The proliferation of underutilized, derelict, and contaminated properties following a nationwide decline of industrial production has created a unique policy problem. Additionally, powerful liability schemes under the Comprehensive Environmental Response, Compensation, and Liability Act of 1980 (CERCLA) made property owners, developers, and lenders hesitant to engage in transactions involving real estate that is contaminated or perceived as contaminated. Adoption of Federal and State policy to address these “brownfields” in the 1990’s and 2000’s has attempted to promote redevelopment by limiting liability of involved parties and providing grant funding. This research hypothesizes that “environmental justice communities” defined by markedly lower socioeconmic status than surrounding communities have significantly lower likelihood of receiving benefit-maximizing redevelopment projects under both Federal and State-level programs. A multinomial logistic regression model considering past use of the site, socioeconomic status of the surrounding census tract and its composite urban sprawl score, and Republican party control of the district containing the brownfield were drawn from the existing literature to consider a variety of factors that may influence redevelopment outcomes.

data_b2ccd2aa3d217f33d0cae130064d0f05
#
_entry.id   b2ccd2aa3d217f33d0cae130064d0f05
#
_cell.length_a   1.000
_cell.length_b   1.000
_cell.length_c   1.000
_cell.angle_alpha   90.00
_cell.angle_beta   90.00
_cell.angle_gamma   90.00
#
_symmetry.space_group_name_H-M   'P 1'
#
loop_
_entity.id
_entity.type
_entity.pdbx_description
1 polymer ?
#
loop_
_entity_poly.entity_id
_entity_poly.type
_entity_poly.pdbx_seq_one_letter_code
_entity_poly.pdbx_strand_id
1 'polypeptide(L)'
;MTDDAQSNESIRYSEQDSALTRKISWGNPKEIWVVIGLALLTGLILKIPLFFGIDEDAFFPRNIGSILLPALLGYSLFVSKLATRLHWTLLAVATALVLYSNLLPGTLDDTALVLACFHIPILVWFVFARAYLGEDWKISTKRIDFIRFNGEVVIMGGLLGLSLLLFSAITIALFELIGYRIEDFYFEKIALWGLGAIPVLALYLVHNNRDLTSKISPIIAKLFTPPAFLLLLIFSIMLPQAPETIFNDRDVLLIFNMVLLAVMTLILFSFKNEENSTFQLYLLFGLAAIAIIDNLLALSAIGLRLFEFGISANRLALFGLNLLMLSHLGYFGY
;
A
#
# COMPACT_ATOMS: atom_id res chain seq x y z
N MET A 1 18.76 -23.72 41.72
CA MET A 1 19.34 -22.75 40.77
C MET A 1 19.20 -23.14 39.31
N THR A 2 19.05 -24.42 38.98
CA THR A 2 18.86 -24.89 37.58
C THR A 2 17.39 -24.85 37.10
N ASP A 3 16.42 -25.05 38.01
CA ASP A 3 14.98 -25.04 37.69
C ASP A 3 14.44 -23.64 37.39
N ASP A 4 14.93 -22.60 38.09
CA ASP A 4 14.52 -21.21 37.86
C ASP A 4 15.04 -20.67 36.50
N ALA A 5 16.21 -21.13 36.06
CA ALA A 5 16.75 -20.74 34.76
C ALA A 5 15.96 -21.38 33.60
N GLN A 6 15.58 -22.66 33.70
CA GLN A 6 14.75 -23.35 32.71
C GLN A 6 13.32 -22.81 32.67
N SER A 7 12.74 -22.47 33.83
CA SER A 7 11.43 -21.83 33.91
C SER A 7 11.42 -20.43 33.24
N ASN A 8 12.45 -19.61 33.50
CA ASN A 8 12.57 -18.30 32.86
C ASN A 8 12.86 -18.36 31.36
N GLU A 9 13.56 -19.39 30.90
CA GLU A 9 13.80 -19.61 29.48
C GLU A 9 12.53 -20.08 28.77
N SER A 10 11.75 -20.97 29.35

|Advisor:||Guehlstorf, Nicholas P.|
|Commitee:||Manuel, Jeffrey E., Moffett, Kenneth W.|
|School:||Southern Illinois University at Edwardsville|
|School Location:||United States -- Illinois|
|Source:||MAI 55/03M(E), Masters Abstracts International|
|Subjects:||Environmental economics, Political science, Environmental Justice|
|Keywords:||Brownfields, Colorado, Environmental justice, Logistic regression, Ohio, Voluntary cleanup program|
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